Horuzsko and his colleagues have found that at least part of how HLA-G dimer protects in this scenario is by directly quietening these big immune guns and the killer ability of the cytotoxic T cells that produce them.
They were able to see HLA-G dimer's impact by measuring the plasma level of 40 patients who had rejected their donated organs and 90 who had not. They found significantly higher HLA-G dimer levels in patients who did well with no clear demographic picture, like age or race, of who would have a naturally higher level.
A genetic analysis confirmed HLA-G dimer directly down-regulated expression of the granzyme B gene. Activation of the killer T cells and granzyme B by HLA-G dimer were significantly inhibited in a transgenic mouse they developed that expresses human LILRB1, which is considered the primary receptor for HLA-G.
In a dish, when they activated the cytotoxic T-cells of healthy individuals with a lectin known to get the attention of the immune system, nearly half the resulting killer cells were positive for granzyme B. When they pretreated blood cells of healthy volunteers with HLAG dimer, they saw downregulation of granzyme B as well, and that the killer T cells present were less capable of their classic, targeted kills. In fact, they found an increased number of HLA-G dimer receptors on those killer cells.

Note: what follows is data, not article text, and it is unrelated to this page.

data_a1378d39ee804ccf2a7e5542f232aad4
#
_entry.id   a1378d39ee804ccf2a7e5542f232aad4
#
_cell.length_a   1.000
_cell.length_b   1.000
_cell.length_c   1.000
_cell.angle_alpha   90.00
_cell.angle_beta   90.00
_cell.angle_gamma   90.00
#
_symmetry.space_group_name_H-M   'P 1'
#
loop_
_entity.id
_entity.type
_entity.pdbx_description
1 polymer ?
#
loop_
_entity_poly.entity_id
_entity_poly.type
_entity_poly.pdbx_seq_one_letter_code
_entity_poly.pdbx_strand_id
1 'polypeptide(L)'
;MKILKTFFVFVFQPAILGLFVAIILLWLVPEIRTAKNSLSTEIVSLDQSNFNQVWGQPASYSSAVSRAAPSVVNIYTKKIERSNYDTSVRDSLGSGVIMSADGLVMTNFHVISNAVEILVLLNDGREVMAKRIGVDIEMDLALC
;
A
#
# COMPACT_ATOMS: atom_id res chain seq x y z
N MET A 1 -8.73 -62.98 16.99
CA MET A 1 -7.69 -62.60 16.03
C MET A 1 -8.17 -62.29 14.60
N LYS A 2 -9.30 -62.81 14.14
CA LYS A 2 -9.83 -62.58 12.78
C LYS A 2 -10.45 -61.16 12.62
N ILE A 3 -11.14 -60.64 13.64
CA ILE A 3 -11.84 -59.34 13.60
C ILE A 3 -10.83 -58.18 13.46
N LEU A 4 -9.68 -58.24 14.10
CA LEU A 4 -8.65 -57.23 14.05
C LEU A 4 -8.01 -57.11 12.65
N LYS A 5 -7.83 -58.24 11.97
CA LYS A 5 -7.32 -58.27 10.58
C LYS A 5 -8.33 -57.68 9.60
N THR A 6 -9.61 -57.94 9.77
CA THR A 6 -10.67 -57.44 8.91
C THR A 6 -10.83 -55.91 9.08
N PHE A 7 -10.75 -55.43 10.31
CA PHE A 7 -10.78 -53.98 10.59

That meant the barrel and bullet aimed at the new organ didn't happen per their usual and that the scientists appeared to be correct about how HLA-G dimer was protective.
To take steps back closer to patients, they created a "humanized" mouse, a living model of a human transplant with the immune system of one person being given cells from another. "It provides an environment that is much closer to what we see in a patient," Horuzsko says of this humanized mouse.
They found that, much like with patients with naturally high levels, giving HLA-G dimer interfered with the attack instincts of the killer T cells. "It's more evidence this mechanism is working in a real situation," Horuzsko says.